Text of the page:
Electric fences and building enclosures
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 Electric fences
Electric fences can be a very effective option for keeping foxes at bay. While they may not seem at first glance the ideal option for the urban setting they are suprisingly useful. They have a number of advantages over other methods.
- Easy to set up, as they don't require you to do any major alterations to the garden.
- They can be simply removed if you're not sure how long you will stay in a house.
- Gives a fox an unpleasant surprise which discourages it from attempting to gain entry at the same point.
Electric fence systems consist of two major components, firstly the fencer, and secondly the fence its self.
The fencer is the electronic device that puts the charge on the wire of the fence. Every n times a second the fencer will send out electric pulse along the fence. There are two main types of fencer: battery, and mains. The battery fencers are normally run from a car battery with each charge typically lasting 2-4 months. The main advantage over the main ones are portability, and the fact that they can be fully contained in the garden with no need to run wires in and out of your house. The mains fencers require a mains supply to operate, they have the same kind of power a battery based one has with the only advantage being you don't have to worry about charging it, as needed with a battery, although during a power cut your fence will not work.
 The Fence
The fence consists of a number of wires that carry the electric charge, when an animal touches a wire the electric charge will travel though the animal to the ground causing a shock. If the animal in question is unlikely to be touching the ground or the fence is not earthed in some way, the animal will not receive a shock. To counteract this problem some fences use what is termed a hot and cold wire, with hot and cold wire being strung quite close to each other. The hot wire is the one connected to the fencer and is carrying the charge, while the cold wire is connected to an earthing rod (a big metal rod hammered into the ground). When an animal touches both wires the charge travels from the hot to cold wire though the animal, thus causing a shock. This hot and cold wire system can not however be used in areas that are open to the general public, due to the regulations covering electric fences.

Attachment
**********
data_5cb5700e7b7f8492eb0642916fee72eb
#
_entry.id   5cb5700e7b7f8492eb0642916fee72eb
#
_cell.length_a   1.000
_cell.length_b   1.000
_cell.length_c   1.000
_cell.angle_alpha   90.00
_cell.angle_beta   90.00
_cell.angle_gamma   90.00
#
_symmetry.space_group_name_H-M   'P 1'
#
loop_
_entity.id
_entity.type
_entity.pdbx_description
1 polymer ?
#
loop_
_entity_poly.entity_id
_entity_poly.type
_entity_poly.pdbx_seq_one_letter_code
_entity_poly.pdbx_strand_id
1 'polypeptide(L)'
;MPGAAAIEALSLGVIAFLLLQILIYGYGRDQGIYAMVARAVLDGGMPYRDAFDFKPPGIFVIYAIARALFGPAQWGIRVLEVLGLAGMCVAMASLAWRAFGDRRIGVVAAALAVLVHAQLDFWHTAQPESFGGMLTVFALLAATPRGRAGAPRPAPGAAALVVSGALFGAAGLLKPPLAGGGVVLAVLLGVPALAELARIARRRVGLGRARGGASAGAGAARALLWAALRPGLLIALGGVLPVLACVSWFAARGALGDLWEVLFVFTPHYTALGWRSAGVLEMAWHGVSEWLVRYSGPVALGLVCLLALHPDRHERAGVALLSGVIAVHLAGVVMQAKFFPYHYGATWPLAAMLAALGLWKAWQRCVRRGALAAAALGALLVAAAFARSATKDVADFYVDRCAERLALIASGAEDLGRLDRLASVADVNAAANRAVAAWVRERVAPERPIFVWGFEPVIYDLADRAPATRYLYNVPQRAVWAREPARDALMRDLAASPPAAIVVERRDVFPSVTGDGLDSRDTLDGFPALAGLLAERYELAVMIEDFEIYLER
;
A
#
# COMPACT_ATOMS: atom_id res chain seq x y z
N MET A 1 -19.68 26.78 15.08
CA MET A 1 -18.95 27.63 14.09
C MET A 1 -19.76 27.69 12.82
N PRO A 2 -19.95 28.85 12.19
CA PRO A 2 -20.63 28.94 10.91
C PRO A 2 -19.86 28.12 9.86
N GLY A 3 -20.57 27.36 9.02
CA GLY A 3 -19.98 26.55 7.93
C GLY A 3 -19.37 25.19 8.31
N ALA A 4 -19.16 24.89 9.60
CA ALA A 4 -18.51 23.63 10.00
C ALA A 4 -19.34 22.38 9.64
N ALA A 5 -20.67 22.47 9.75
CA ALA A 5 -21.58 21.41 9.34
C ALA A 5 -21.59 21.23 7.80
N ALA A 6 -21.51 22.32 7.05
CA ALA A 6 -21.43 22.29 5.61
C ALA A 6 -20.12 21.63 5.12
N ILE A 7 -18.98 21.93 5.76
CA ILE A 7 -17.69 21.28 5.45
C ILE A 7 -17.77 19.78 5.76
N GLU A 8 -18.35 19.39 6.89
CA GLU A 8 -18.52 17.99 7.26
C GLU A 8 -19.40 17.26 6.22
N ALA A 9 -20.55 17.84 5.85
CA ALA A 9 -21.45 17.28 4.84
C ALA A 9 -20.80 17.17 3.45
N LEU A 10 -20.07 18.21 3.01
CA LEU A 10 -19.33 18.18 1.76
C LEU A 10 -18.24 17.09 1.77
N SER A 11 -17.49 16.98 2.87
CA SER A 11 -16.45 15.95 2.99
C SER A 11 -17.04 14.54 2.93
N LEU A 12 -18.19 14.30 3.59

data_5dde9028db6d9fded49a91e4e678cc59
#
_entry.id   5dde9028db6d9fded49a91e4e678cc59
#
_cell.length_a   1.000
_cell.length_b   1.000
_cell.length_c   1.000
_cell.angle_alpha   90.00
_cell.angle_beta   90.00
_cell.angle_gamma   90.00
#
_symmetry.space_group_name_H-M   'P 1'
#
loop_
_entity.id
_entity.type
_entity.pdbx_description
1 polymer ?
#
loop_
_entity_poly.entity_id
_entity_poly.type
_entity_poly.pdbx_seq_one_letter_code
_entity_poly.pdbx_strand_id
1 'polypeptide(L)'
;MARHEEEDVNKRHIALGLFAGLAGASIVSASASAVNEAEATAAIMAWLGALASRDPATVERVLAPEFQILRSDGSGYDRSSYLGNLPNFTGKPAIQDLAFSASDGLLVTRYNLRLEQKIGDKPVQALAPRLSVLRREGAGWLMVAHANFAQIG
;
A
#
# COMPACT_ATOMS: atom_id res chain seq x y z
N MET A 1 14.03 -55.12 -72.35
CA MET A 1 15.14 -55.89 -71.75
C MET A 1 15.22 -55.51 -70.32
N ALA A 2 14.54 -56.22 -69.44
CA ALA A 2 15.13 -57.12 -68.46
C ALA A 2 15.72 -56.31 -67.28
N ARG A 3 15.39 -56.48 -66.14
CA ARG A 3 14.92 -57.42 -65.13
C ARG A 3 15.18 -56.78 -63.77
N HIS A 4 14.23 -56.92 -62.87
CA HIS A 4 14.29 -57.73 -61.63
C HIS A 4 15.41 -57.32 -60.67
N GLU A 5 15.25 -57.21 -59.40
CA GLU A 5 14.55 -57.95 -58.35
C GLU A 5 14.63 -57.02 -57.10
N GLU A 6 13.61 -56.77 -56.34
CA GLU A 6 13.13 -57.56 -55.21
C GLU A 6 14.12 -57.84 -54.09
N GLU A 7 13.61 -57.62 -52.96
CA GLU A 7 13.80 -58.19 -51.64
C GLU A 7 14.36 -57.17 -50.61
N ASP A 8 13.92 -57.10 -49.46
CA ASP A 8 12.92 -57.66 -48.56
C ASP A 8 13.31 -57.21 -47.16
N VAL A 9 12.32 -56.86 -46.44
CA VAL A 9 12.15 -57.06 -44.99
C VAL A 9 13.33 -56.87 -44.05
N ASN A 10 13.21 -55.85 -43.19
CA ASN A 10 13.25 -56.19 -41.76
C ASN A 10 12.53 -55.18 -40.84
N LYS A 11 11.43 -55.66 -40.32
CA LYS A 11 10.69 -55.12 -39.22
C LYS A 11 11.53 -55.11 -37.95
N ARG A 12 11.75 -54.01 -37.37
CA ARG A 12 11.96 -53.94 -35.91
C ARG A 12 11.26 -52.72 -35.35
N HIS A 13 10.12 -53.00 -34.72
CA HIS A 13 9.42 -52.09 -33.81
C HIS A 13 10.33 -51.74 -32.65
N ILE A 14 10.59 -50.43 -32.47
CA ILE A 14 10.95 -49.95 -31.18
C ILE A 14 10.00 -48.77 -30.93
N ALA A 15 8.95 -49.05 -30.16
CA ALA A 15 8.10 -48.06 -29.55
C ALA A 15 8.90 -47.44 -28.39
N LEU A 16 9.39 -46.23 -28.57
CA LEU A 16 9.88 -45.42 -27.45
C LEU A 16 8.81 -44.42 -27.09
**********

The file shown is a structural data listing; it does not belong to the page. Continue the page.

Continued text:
- Myth : The shock will kill small animals.
- Answer : While the voltage on an electric fence is very high (about 10 000 volts), there is a very small current (about 10 millionth of an amp). It is amps (current) that kill rather than the voltage (potential difference). Small animals will only be surprised, not killed.
- Myth : The fence will injure small children.
- Answer: As with the myth above amps injure, not volts, an AA battery has a higher output in amps. Whilst causing no injuries or pain it is very surprising and may cause some small children to cry if they touch it. This is however a mistake the child is unlikly to repeat! Fussing parents are more of an issue!!!
- Myth: The fence will kill all the plants near it.
- Answer: About 50 years ago a version of an electric fence called the weed burner was popular with american farmers. This version used a high ampage on the wire to burn any weeds growing at the bottom of the fence. However this did have a tendency to start grass fires in very dry areas, so is no longer used much. Comercially in the UK there are very few weed burners you would struggle to find one, even on e-bay.
 Obtaining the equipment
There are a number of suppliers in the UK of this type of equipment, typing "electric fence" into google will find many useful results. However many second hand and new systems can be found on e-bay.